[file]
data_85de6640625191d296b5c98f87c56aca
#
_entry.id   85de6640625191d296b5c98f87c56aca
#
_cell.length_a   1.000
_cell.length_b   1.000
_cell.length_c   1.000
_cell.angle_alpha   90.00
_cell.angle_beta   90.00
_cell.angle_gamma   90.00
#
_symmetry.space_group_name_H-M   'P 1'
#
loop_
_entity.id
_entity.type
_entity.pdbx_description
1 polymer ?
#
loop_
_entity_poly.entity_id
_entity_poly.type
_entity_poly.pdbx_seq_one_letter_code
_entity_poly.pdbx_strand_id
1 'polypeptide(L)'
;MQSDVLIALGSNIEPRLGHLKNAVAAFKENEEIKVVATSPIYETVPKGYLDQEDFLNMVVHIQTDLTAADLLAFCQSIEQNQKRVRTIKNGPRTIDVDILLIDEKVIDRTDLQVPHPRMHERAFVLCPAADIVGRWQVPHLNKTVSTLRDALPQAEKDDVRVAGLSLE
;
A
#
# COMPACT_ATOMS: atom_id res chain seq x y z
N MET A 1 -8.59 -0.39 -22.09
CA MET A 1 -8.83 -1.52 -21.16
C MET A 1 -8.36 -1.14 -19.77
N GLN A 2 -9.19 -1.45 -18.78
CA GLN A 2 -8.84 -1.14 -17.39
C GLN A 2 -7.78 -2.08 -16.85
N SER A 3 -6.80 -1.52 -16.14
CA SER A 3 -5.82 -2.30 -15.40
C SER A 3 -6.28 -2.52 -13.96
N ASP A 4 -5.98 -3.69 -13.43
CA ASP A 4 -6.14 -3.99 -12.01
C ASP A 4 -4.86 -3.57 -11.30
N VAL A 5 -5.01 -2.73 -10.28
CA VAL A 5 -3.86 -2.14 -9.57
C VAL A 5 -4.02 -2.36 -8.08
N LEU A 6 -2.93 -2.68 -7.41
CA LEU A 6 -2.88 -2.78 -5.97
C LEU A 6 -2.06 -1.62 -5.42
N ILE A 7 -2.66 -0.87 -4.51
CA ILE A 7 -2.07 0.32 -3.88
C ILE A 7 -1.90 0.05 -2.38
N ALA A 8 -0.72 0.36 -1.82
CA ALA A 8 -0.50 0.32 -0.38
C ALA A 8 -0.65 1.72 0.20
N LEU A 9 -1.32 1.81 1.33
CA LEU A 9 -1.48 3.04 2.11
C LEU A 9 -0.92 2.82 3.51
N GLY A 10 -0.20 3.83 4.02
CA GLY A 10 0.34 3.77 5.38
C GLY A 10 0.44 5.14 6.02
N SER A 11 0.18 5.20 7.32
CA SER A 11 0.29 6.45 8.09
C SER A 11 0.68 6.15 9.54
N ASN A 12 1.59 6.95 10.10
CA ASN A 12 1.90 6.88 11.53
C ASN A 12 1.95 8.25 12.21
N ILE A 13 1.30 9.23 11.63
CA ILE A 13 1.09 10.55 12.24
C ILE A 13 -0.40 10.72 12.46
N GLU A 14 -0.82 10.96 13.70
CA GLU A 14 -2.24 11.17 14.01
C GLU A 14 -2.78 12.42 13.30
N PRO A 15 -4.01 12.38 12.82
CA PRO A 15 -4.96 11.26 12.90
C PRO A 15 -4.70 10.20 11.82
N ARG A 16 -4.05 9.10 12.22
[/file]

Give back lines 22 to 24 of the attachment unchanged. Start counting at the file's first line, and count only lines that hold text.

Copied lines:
_entity_poly.type
_entity_poly.pdbx_seq_one_letter_code
_entity_poly.pdbx_strand_id